BME Volunteers Join CRAC Teams in the Fight Against COVID-19

Aug 26 2020 | By Alexis Newman

Columbia BME Volunteers (from top left): Pamela Graney, Jaeseung Hahn, Kay Igwe, Kacey Ronaldson-Bouchard, Chirag Sachar, Sebastian Theilenberg

Volunteering gave me a sense of purpose during an unpredictable time, and I am so grateful for the opportunity to work with CRAC and help my community. I’m proud to be a New Yorker, and honored to work at Columbia.

Pamela Graney
Postdoctoral Research Scientist, Laboratory for Stem Cells and Tissue Engineering

From joining frontline field hospitals to shoring up supplies of personal protection equipment, volunteers from the Department of Biomedical Engineering joined with colleagues across the university to help beat back the COVID19 crisis at its height in New York City.

Launched in mid-March, Columbia Researchers Against COVID19 (CRAC Teams) is a volunteer organization of more than 750 Columbia postdocs, graduate students, staff scientists, administrators, and other employees who wished to volunteer their time and effort to help patients, the University, and science in response to an unprecedented emergency. Members of CRAC Teams launched 14 volunteer projects from March through June of this year, including on-site volunteering at four NY Presbyterian Hospitals, processing over 39,000 samples for the COVID19 biobank, providing logistical support for the weekly COVID19 virtual symposium, building the COVID19 Hub database in coordination with EVPR, providing a 24/7 emergency response team for equipment failures at the CUIMC campus, and many others. “What they accomplished was extraordinary and it made a true difference,” said CRAC Teams faculty mentor Kenneth Olive.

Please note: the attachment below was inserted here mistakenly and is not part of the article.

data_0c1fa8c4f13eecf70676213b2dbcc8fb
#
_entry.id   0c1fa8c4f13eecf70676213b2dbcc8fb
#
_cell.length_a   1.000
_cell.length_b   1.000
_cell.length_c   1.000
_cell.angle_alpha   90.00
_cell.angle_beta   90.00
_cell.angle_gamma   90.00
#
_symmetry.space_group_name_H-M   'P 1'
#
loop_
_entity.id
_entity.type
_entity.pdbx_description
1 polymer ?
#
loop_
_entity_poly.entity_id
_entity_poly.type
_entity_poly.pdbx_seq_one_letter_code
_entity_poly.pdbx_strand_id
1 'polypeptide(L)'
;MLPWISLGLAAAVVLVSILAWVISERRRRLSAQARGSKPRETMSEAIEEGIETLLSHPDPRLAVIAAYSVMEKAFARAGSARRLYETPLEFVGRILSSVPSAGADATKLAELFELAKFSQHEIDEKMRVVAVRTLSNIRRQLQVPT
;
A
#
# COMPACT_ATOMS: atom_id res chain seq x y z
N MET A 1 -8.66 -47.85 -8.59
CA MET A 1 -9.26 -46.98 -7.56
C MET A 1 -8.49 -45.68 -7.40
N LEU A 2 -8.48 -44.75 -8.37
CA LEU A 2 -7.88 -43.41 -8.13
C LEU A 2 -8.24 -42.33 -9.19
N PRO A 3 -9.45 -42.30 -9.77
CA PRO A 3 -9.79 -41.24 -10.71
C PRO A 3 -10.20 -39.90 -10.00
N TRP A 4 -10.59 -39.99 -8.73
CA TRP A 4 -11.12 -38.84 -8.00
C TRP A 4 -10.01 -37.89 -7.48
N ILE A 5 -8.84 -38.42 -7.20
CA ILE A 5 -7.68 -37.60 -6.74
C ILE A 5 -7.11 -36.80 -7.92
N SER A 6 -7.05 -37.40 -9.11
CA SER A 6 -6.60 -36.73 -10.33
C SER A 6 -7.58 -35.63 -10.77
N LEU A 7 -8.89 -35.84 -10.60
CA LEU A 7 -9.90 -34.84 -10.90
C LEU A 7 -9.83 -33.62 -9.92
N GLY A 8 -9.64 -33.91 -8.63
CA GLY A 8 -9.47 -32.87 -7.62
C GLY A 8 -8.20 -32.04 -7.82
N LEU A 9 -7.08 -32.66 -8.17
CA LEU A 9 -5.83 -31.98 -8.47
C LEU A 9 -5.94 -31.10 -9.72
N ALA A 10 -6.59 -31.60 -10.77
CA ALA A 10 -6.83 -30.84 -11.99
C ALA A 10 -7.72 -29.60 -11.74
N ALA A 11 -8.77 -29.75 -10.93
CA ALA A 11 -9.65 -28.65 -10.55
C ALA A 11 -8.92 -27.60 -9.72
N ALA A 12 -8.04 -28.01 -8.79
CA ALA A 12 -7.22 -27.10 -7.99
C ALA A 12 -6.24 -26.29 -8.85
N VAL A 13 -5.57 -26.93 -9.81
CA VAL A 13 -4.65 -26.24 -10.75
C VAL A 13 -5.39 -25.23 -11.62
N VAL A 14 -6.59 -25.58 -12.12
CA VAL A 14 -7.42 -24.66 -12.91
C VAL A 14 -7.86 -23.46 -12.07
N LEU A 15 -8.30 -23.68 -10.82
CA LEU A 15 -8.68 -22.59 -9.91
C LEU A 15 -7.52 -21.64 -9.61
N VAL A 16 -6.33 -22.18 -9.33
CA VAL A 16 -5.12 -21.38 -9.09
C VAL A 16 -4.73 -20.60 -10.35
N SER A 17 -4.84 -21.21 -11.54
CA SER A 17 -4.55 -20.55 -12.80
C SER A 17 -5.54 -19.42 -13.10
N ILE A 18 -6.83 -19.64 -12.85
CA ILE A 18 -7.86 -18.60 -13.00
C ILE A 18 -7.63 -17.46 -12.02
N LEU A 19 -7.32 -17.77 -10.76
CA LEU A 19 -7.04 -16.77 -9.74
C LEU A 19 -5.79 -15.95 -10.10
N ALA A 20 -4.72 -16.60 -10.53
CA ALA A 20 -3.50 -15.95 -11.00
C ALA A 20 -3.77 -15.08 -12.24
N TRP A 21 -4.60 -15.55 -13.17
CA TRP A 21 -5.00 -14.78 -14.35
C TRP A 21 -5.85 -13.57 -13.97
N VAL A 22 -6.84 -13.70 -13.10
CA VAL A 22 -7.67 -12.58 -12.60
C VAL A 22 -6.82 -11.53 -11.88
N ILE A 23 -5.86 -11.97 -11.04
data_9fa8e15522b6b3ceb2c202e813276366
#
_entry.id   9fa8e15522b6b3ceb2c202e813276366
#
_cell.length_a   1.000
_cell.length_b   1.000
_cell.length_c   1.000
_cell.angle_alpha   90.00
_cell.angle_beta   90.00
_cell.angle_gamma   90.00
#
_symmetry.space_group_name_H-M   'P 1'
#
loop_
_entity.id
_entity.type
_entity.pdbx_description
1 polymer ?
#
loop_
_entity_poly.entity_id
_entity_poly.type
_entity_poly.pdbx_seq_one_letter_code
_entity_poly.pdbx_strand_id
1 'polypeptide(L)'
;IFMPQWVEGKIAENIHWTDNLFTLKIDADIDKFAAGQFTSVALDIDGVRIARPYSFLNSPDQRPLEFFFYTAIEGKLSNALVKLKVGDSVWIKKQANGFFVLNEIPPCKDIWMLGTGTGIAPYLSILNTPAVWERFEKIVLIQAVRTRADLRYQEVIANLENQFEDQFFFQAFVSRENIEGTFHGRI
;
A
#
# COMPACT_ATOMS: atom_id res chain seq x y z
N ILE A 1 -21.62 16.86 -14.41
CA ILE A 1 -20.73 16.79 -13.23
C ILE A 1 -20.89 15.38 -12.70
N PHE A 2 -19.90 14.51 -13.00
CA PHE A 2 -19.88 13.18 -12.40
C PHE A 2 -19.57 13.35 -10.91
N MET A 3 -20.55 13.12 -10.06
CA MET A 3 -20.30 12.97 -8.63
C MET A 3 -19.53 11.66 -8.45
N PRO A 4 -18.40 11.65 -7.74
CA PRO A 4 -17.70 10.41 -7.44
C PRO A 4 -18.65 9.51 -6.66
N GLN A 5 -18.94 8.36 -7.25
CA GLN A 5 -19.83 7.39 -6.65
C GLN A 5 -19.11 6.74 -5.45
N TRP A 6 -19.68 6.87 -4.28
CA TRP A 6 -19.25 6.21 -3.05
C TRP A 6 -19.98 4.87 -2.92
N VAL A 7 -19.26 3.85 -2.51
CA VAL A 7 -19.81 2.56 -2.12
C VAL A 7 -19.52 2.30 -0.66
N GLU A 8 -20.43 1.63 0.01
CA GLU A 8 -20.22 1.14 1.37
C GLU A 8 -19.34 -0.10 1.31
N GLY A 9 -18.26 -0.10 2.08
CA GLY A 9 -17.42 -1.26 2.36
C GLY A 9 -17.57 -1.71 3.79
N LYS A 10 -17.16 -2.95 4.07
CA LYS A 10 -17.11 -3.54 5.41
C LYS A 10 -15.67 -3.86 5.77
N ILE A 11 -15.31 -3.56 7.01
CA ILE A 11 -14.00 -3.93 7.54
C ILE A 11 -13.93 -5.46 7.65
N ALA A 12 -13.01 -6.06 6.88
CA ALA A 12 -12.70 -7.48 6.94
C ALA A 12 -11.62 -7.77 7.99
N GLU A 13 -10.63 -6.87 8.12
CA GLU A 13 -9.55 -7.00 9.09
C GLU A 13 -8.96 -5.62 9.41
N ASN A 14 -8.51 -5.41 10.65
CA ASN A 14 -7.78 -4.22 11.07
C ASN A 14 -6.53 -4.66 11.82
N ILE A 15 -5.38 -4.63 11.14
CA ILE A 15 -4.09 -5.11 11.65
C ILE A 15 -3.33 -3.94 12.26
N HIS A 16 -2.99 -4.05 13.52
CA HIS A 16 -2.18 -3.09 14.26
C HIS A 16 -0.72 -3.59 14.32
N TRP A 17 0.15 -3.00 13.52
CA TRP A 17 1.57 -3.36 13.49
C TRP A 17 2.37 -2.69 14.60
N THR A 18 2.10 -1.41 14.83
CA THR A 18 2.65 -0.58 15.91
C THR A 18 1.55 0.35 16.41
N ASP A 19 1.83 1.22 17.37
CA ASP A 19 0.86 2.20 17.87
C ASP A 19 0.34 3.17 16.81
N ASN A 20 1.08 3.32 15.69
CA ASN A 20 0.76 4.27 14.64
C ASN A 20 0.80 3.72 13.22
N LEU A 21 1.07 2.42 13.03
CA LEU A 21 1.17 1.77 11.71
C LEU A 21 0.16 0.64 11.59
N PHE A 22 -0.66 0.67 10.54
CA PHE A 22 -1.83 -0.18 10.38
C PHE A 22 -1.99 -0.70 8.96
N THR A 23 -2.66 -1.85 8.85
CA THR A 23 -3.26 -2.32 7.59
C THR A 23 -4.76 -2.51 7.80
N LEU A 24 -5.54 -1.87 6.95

Meet some of our volunteers below.

 

 

Pamela Graney

Columbia BME Affiliation: Postdoctoral Research Scientist, Laboratory for Stem Cells and Tissue Engineering

CRAC Project: Project 11 - NYP Scrubs

What did you do on this project?

“I volunteered over 112 hours at NYP Lower Manhattan Hospital, where CRAC volunteers focused on scrubs distribution. During our shifts, we paired, folded and organized clean scrubs, and restocked scrubs dispensers. We also prepared a master inventory, organized by color, size, and quantity, of hundreds of new scrubs received at LMH.”

Why did you volunteer?

“Volunteering gave me a sense of purpose during an unpredictable time, and I am so grateful for the opportunity to work with CRAC and help my community. I’m proud to be a New Yorker, and honored to work at Columbia.”

 

Jaeseung Hahn

Columbia BME Affiliation: Postdoctoral Research Scientist, Synthetic Biological Systems Laboratory & Nanotherapeutics and Stem Cell Engineering Lab

CRAC Project: Project 3 - Mask Reutilization

What are you doing on this project?

“I help generate clear, easy to follow, and scientifically sound guidelines for the general public on best practices for use of at-home PPE such as masks, face coverings, face shields, and gloves (effort led by Tiffany Chen, Columbia BME '18). I coordinate communication and outreach efforts to disseminate prepared PPE guidelines through our website and social media accounts with help from talented undergraduate students (Elaine Lee and Lydia Wu, CC '23). See our website and social media accounts below!”

WEARING IS CARING


Why did you volunteer?